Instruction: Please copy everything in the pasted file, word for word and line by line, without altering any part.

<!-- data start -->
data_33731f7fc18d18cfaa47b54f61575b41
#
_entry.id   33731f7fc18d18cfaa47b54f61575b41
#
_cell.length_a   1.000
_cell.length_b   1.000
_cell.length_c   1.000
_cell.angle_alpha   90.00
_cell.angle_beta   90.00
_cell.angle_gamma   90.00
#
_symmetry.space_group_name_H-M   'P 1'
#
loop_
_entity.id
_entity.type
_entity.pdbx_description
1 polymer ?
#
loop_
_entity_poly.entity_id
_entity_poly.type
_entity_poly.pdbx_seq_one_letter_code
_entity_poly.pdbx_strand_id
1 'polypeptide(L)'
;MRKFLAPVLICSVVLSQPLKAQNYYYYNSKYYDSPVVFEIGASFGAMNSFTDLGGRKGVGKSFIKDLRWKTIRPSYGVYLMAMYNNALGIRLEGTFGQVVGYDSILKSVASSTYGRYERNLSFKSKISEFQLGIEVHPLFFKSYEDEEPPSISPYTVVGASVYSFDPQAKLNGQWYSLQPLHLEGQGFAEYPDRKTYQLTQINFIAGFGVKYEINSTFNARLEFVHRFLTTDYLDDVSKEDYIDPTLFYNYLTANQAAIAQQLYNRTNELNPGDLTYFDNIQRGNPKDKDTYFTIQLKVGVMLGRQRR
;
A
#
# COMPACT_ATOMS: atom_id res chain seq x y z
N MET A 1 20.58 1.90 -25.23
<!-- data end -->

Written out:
data_33731f7fc18d18cfaa47b54f61575b41
#
_entry.id   33731f7fc18d18cfaa47b54f61575b41
#
_cell.length_a   1.000
_cell.length_b   1.000
_cell.length_c   1.000
_cell.angle_alpha   90.00
_cell.angle_beta   90.00
_cell.angle_gamma   90.00
#
_symmetry.space_group_name_H-M   'P 1'
#
loop_
_entity.id
_entity.type
_entity.pdbx_description
1 polymer ?
#
loop_
_entity_poly.entity_id
_entity_poly.type
_entity_poly.pdbx_seq_one_letter_code
_entity_poly.pdbx_strand_id
1 'polypeptide(L)'
;MRKFLAPVLICSVVLSQPLKAQNYYYYNSKYYDSPVVFEIGASFGAMNSFTDLGGRKGVGKSFIKDLRWKTIRPSYGVYLMAMYNNALGIRLEGTFGQVVGYDSILKSVASSTYGRYERNLSFKSKISEFQLGIEVHPLFFKSYEDEEPPSISPYTVVGASVYSFDPQAKLNGQWYSLQPLHLEGQGFAEYPDRKTYQLTQINFIAGFGVKYEINSTFNARLEFVHRFLTTDYLDDVSKEDYIDPTLFYNYLTANQAAIAQQLYNRTNELNPGDLTYFDNIQRGNPKDKDTYFTIQLKVGVMLGRQRR
;
A
#
# COMPACT_ATOMS: atom_id res chain seq x y z
N MET A 1 20.58 1.90 -25.23